NITI Aayog will release the Second Delta Ranking of
the Aspirational Districts Programme (ADP) .Shri Amitabh Kant, CEO NITI
Aayog will release the Second Delta Ranking under ADP and brief the media on
The districts have been ranked in a transparent basis
on parameters across Health & Nutrition, Education, Agriculture & Water
Resources, Financial Inclusion & Skill Development, and Basic Infrastructure
through key performance indicators.
The rankings, for the first time, will also factor in
inputs from household survey conducted by NITI Aayog’s knowledge partners,
namely, TATA Trusts and the Bill and Melinda Gates Foundation (BMGF).
The Aspirational District Programme was launched by
the Prime Minister on January 5, 2018. It aims to rapidly transform the
districts that have shown relatively lesser progress in key social areas and
have emerged as pockets of under-development, thereby posing a challenge to
ensure balanced regional development.
The first Delta ranking for the Aspirational Districts
was released in June 2018.It ranked the Aspirational Districts on improved
performance across five developmental areas of Health and Nutrition,
Education, Agriculture and Water Resources, Financial Inclusion and Skill
Development, and Basic Infrastructure, over the months of April and May
2018, on the basis of self-reported data.
Russian President Vladimir Putin on Wednesday hailed
final tests of a hypersonic missile, which he had earlier said would render
existing missile systems obsolete.
“On my instructions, the Ministry of Defence prepared
and conducted a final test of this system. This has just been completed with
absolute success,” Mr. Putin said, during a televised meeting with members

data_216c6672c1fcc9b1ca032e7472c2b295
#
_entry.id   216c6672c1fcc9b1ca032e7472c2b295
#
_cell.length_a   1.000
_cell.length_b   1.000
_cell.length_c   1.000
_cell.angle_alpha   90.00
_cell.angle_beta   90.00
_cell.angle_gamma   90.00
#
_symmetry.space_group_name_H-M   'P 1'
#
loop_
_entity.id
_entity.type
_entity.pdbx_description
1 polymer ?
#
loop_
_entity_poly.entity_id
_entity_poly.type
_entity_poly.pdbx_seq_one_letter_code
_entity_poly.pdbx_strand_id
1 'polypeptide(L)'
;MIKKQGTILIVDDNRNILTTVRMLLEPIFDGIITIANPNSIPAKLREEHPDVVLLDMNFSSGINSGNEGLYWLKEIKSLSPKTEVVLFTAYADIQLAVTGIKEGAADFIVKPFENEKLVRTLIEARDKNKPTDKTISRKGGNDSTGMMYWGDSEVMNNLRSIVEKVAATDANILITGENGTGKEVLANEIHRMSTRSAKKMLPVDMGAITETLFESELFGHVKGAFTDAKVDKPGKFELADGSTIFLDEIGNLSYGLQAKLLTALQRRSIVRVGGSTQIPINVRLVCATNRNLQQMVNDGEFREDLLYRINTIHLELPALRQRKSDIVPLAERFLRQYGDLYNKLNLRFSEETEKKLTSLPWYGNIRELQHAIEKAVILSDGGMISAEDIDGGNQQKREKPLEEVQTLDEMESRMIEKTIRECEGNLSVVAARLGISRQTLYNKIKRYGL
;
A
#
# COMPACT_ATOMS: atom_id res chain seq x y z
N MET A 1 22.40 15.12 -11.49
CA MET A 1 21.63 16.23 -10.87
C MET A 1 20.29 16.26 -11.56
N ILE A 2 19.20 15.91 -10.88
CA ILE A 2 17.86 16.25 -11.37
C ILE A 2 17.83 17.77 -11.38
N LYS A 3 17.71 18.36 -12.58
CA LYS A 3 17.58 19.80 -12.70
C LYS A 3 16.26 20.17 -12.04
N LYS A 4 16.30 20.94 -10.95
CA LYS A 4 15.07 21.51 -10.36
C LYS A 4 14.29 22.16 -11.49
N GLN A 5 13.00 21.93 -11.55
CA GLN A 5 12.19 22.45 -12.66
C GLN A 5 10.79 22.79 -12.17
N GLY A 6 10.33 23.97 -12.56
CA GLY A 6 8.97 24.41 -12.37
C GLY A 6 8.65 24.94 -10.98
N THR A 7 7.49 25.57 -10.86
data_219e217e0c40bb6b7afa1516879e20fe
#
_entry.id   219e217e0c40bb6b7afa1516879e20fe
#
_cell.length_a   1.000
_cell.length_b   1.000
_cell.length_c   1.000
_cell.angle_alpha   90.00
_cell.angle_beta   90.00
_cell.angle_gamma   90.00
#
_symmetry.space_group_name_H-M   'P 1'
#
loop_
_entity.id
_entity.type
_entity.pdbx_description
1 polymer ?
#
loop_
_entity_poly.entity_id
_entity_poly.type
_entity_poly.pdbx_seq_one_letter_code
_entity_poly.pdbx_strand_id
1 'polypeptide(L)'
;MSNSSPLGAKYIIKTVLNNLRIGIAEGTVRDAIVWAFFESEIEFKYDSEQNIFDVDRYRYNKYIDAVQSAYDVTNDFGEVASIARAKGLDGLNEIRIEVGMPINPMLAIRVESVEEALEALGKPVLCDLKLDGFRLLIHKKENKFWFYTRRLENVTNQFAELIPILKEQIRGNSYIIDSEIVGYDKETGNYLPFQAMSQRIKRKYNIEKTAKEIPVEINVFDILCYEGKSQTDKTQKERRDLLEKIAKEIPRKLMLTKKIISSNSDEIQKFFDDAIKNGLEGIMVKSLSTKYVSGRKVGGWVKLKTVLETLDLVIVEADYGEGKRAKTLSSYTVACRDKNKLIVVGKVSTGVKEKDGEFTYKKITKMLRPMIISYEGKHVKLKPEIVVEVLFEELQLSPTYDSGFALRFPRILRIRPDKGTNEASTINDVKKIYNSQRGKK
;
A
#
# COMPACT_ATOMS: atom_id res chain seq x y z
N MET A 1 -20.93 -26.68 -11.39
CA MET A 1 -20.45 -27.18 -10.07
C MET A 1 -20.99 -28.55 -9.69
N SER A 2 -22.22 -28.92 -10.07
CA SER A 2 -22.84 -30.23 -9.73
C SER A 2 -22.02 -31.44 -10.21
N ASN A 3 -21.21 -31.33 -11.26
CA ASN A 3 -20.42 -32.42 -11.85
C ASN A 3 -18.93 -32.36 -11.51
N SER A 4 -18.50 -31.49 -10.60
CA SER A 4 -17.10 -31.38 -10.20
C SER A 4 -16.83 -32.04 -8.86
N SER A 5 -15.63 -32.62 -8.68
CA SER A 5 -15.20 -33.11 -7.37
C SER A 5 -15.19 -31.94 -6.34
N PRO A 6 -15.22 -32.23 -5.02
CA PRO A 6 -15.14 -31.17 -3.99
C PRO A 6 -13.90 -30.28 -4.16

of the government.
The Kremlin told Russian news agencies that the test
had taken place in far eastern Kamchatka. Mr. Putin had unveiled features of
the Avangard during his annual address in March, which he said would be part
of a new generation of “invincible” weaponry.
The hypersonic missile could fly at 20 times the speed
of sound and manoeuvre up and down, meaning that it could breach defence
systems, he had said at the time.
The final test comes after U.S. President Donald Trump
announced plans to pull out of a key Cold War-era nuclear weapons pact, the
three-decade-old Intermediate-Range Nuclear Forces Treaty (INF). Mr. Putin
has laid out plans to develop missiles banned under the deal if the U.S.
Japan on Wednesday said it is withdrawing from the
International Whaling Commission (IWC) and will resume commercial whaling
next year, in a move expected to spark international criticism.
The announcement had been widely expected and comes
after Japan failed in a bid earlier this year to convince the IWC to allow
it to resume commercial whaling.
Tokyo has repeatedly threatened to pull out of the
body, and has been regularly criticised for catching hundreds of whales a
year for “scientific research” despite being a signatory to a moratorium on
hunting the animals.
Leaving the IWC means Japanese whalers will be able to
resume hunting in Japanese coastal waters of minke and other whales
currently protected by the IWC.
The IWC, established in 1946 to conserve and manage
the world’s whale and cetacean population, introduced a moratorium on
commercial whaling in 1986.
Tokyo has long exploited a loophole allowing whales to
be killed for “scientific research” and says it is trying to prove the
population is large enough to sustain a return to commercial hunting.